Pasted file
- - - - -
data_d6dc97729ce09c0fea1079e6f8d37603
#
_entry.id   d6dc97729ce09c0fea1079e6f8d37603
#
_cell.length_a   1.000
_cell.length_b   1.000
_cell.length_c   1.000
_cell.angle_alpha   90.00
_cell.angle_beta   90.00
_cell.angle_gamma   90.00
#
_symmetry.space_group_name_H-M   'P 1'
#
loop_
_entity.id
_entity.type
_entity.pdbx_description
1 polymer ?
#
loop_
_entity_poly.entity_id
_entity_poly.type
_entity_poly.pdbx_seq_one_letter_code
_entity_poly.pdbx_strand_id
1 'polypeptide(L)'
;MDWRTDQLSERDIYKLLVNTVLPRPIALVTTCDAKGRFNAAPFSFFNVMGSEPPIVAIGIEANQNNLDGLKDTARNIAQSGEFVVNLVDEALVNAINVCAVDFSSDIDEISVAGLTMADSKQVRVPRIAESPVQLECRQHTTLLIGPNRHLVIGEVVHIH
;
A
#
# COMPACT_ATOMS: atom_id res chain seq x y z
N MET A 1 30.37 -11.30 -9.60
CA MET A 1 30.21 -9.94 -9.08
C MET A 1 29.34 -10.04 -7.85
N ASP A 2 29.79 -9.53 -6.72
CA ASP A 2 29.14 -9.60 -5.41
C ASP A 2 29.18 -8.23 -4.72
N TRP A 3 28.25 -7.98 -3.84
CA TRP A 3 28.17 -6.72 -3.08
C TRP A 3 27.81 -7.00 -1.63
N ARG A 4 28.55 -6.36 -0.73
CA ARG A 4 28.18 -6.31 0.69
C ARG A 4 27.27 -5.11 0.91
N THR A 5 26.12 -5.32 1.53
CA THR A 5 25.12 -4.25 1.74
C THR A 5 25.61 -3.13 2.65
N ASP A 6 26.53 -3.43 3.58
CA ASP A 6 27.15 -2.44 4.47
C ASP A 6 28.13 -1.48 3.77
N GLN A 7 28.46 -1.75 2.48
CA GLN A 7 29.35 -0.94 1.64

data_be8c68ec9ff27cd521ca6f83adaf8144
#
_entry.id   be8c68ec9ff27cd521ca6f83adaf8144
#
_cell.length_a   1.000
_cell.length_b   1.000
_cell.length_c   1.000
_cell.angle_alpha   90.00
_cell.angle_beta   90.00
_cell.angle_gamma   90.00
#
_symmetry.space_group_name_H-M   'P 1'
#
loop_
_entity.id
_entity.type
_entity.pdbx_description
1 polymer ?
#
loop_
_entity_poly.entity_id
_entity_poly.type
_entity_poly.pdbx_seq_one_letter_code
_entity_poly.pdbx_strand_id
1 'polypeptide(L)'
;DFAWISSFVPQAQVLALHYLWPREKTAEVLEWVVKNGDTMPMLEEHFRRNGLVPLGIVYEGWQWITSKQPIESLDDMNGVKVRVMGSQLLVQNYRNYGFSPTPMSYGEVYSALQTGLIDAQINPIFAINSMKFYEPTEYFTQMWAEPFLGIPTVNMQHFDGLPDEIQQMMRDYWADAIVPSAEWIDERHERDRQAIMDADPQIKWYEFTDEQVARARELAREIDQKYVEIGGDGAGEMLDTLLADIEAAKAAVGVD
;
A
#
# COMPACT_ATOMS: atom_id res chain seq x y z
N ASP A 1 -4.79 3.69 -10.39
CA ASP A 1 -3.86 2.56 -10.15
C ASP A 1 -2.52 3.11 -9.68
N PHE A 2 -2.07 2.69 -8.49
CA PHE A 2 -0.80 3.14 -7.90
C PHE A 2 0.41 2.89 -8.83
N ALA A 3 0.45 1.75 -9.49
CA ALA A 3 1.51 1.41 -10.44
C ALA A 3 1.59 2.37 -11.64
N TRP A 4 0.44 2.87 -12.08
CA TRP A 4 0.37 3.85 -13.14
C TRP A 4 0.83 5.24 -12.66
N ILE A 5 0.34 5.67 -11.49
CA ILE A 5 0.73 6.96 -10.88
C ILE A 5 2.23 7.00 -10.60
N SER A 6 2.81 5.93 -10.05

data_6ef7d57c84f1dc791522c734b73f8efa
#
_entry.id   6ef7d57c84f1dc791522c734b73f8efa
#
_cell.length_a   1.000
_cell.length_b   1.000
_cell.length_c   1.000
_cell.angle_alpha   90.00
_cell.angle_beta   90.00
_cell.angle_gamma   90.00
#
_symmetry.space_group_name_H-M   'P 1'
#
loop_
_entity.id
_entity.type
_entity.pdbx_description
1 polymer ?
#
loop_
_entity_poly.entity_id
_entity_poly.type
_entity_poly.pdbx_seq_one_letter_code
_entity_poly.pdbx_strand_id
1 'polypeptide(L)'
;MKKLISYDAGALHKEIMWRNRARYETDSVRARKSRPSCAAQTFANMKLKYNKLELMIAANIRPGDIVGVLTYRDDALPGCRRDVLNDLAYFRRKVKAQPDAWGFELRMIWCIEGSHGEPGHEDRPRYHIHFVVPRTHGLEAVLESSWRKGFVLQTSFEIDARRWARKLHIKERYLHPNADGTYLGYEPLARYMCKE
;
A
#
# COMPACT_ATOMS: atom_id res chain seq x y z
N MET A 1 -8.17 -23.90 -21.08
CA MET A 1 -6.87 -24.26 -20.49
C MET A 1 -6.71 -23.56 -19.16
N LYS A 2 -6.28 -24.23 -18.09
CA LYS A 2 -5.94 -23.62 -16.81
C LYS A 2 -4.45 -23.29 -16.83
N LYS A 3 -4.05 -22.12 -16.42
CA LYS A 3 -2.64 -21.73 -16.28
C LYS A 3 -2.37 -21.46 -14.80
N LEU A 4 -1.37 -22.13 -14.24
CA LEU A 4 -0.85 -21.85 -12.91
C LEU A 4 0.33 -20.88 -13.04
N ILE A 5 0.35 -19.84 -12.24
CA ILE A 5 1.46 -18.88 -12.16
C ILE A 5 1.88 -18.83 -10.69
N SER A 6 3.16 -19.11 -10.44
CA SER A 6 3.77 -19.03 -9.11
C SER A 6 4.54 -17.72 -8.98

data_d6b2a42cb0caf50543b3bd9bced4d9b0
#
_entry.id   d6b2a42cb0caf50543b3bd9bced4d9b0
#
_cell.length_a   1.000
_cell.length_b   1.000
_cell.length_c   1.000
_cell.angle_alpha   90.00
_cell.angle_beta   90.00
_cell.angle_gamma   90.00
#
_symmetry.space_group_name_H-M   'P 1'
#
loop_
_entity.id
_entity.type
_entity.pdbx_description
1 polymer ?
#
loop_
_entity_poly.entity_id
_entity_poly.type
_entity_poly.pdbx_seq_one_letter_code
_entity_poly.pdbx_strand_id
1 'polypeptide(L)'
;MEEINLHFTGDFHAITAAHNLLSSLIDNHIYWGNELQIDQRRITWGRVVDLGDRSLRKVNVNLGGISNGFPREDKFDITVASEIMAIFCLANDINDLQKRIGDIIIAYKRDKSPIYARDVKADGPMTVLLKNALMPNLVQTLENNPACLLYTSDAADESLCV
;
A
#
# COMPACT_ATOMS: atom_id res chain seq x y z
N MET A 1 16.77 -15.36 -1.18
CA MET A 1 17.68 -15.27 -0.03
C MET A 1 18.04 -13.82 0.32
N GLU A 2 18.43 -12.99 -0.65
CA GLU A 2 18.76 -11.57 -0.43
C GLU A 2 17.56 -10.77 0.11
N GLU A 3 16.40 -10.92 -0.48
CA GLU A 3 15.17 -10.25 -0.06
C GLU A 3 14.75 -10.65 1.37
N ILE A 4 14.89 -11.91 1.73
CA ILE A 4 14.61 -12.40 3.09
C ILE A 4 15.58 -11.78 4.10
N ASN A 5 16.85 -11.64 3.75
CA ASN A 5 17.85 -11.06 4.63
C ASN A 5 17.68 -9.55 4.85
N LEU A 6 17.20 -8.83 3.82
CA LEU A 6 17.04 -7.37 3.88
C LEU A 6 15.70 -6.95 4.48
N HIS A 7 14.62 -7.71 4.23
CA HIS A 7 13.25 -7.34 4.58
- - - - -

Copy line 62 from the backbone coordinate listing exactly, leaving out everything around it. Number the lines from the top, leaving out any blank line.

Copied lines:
_symmetry.space_group_name_H-M   'P 1'